Whale Conservation Success Highlighted in IUCN Red List Update
An update of The IUCN Red List of Threatened Species released by the International Union for Conservation of Nature on Wednesday has demonstrated that species like the Fin Whale have benefited from collaborative conservation action to protect them.
The Fin Whale has moved from Endangered to Vulnerable, and its recovery follows international bans on commercial whaling in the North Pacific and in the Southern Hemisphere, in place since 1976, and on significant reductions in catches in the North Atlantic since 1990. The nearly complete protection of Fin Whales throughout their range has allowed the global population to reach around 100,000 mature individuals.
Western Gray Whale
The status of the western sub-population of the Gray Whale has also improved, moving from Critically Endangered to Endangered. Western Gray Whales have been protected from commercial whaling in almost all range state since 1980, but only recently has there been clear evidence of increasing numbers in the western Pacific, particularly off Sakhalin Island, Russia. The delay between conservation measures taking effect and the detection of whale recovery is due, in part, to these animals’ slow rate of reproduction.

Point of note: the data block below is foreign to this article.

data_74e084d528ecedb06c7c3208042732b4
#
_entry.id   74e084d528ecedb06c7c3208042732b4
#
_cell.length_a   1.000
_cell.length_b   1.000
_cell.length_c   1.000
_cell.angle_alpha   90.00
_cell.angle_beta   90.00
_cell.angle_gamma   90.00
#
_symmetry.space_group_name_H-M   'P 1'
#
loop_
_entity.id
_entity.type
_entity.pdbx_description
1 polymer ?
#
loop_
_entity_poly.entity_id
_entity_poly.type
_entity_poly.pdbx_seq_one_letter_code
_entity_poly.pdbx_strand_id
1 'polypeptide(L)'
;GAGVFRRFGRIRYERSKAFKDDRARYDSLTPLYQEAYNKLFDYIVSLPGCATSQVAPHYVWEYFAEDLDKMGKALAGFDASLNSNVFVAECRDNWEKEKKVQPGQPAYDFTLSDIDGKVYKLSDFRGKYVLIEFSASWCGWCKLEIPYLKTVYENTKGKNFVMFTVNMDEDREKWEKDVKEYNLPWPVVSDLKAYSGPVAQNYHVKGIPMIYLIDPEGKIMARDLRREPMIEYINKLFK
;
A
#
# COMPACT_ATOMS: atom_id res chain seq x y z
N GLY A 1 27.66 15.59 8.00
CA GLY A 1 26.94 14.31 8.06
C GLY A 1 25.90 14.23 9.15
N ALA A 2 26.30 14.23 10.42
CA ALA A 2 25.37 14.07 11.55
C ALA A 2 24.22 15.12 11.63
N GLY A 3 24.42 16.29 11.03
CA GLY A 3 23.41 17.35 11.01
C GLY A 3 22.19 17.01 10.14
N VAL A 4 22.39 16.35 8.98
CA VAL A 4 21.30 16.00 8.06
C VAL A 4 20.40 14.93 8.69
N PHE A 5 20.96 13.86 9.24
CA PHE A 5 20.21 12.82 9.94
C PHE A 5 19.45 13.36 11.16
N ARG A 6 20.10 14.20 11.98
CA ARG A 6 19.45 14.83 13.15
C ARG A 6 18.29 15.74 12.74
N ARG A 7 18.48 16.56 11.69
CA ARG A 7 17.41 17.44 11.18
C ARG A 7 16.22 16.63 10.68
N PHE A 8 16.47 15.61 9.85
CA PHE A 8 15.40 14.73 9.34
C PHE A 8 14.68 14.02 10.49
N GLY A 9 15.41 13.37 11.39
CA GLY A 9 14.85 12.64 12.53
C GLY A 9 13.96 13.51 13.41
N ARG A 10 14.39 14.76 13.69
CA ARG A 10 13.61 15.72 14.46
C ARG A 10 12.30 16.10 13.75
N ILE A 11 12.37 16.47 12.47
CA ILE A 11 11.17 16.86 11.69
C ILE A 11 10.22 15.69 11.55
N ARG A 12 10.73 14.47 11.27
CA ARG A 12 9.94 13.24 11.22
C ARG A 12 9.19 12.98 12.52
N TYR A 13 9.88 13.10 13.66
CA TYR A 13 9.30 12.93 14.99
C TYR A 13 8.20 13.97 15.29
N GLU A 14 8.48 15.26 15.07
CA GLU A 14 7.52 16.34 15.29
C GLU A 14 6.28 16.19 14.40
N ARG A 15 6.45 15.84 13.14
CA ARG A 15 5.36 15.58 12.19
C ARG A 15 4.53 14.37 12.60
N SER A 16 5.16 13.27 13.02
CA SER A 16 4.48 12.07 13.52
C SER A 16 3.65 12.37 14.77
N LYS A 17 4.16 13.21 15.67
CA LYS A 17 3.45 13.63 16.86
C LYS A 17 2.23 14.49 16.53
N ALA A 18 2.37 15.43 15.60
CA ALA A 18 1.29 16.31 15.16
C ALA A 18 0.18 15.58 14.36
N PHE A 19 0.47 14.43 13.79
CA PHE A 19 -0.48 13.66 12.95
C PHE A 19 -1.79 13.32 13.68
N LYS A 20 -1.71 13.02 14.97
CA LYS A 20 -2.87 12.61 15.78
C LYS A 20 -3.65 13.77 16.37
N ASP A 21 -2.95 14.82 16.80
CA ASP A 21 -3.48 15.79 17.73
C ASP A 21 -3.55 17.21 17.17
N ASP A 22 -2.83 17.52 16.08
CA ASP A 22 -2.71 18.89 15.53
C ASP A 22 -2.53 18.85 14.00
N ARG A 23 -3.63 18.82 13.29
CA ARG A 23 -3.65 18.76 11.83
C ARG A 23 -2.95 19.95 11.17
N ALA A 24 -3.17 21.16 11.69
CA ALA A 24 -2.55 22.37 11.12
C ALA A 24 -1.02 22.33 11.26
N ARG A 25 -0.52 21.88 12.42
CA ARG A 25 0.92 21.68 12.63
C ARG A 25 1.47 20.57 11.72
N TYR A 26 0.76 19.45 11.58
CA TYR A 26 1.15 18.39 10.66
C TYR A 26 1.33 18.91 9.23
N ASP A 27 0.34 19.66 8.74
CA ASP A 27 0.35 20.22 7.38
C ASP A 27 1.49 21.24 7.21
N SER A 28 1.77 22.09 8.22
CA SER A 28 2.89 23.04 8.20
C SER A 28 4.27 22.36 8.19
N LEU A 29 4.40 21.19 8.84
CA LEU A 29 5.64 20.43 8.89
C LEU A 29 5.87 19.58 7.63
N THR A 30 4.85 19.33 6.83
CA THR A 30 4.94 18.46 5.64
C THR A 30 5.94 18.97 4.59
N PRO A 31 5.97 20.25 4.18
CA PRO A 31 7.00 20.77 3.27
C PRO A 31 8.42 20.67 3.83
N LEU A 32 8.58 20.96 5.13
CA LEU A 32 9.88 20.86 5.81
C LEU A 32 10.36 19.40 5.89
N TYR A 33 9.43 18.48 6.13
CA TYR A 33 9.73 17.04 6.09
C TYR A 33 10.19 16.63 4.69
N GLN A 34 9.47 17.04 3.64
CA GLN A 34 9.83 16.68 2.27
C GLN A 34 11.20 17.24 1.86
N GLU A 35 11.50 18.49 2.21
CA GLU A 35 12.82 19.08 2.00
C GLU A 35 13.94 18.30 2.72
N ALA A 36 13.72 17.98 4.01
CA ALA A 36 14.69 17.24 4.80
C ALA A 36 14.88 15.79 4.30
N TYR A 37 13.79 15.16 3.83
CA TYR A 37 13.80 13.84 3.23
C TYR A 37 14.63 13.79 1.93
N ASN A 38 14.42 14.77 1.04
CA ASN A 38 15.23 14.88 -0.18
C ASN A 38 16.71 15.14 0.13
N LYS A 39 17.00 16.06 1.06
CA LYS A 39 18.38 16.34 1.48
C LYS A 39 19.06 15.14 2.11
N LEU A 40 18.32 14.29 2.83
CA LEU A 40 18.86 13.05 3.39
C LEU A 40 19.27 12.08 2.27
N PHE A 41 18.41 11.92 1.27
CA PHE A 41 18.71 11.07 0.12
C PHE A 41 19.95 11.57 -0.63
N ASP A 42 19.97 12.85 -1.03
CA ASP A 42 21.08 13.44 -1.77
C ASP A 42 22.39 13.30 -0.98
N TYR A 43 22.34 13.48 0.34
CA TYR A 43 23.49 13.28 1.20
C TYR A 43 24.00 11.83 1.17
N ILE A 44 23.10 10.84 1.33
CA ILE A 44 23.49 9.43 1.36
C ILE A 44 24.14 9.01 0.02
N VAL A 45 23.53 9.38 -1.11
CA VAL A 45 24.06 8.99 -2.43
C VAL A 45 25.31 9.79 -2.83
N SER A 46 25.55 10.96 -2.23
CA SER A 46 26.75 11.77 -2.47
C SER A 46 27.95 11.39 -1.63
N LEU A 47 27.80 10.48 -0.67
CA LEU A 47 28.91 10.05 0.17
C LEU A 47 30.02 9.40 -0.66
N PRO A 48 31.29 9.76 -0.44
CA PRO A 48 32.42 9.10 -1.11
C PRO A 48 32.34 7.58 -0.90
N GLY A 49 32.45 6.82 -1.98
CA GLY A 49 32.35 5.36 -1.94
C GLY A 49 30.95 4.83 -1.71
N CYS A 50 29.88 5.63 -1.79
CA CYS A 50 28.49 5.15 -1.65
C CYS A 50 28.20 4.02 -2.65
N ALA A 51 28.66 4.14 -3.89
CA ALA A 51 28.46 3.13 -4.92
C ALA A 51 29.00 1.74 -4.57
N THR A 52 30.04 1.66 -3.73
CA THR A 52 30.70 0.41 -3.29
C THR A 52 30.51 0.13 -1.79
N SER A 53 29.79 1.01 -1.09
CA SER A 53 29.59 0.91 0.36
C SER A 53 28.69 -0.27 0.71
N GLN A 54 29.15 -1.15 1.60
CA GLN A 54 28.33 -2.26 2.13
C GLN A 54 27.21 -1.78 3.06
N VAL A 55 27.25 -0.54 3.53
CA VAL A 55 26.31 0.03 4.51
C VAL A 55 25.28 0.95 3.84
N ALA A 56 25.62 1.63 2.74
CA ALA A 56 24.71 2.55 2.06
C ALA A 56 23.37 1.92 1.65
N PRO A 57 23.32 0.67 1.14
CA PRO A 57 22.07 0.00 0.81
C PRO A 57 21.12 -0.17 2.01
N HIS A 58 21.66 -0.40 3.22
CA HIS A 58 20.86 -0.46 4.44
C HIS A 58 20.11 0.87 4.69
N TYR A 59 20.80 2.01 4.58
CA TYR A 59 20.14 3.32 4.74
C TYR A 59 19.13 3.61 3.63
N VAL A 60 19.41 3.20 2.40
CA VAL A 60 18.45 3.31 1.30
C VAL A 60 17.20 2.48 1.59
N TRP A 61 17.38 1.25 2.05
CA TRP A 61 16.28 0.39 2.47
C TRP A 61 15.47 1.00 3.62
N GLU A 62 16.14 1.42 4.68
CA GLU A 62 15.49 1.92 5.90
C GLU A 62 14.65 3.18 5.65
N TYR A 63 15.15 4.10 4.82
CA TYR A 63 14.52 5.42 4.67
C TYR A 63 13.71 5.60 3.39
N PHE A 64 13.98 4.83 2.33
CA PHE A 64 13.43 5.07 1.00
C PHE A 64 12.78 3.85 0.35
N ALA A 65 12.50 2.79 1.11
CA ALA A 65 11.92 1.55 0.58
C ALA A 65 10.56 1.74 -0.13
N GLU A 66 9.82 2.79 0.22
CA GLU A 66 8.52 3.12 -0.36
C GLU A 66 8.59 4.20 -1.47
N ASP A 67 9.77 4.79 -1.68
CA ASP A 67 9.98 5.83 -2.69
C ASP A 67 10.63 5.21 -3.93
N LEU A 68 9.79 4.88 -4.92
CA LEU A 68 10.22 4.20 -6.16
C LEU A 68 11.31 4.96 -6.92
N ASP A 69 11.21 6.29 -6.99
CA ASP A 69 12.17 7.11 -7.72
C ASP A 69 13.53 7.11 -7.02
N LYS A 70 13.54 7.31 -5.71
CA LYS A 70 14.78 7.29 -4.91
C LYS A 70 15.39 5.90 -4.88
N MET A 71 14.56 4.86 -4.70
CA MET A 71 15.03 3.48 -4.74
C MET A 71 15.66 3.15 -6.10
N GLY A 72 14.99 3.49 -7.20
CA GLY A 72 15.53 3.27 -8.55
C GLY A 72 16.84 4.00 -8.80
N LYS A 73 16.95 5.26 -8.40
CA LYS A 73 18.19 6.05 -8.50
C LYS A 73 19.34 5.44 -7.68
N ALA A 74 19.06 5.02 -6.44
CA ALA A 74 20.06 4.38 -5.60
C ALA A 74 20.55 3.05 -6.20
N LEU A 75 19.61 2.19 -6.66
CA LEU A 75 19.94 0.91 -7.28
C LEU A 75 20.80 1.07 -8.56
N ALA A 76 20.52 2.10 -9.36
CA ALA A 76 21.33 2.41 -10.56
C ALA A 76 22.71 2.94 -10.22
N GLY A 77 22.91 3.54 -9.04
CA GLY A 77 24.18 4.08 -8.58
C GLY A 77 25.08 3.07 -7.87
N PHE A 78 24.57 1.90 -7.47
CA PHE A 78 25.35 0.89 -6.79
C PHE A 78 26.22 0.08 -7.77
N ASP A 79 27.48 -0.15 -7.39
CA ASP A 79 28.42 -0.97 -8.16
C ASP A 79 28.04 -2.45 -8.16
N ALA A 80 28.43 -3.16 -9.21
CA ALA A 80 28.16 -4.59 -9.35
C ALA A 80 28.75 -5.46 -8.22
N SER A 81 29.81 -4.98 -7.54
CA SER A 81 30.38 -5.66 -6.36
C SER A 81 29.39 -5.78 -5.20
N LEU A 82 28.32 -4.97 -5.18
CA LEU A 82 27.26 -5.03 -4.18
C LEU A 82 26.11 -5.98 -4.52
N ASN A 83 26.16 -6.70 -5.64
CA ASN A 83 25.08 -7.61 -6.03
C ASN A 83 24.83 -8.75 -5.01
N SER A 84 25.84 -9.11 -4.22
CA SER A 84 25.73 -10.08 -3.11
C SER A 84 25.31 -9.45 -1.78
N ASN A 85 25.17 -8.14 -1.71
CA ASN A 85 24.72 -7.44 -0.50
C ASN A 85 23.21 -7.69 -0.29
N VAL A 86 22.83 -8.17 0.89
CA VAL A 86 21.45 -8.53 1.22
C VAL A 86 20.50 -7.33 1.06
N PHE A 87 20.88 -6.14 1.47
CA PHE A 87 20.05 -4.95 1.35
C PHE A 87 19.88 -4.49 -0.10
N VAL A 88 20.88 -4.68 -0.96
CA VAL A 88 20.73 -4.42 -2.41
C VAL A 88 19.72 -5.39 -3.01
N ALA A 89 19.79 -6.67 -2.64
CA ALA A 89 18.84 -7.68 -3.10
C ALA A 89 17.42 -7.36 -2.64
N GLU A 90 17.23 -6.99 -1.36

Five Gray Whale range states – Japan, Russia, South Korea, the U.S. and Mexico – have signed a Memorandum of Cooperation Concerning Conservation Measures for the Western Gray Whale Population. Industrial activity including oil and gas development and commercial fisheries also represent a potential threat to Gray Whales. Since 2004, an IUCN-led independent panel of scientists has been advising Sakhalin Energy, one of the largest companies operating offshore in the Russian Far East, on how to manage the potential impacts of its activities on the whales.
These conservation successes are proof that the ambitious, collaborative efforts of governments, business and civil society could turn back the tide of species loss, said Inger Andersen, IUCN Director General.
The IUCN Red List now includes 96,951 species of which 26,840 are threatened with extinction.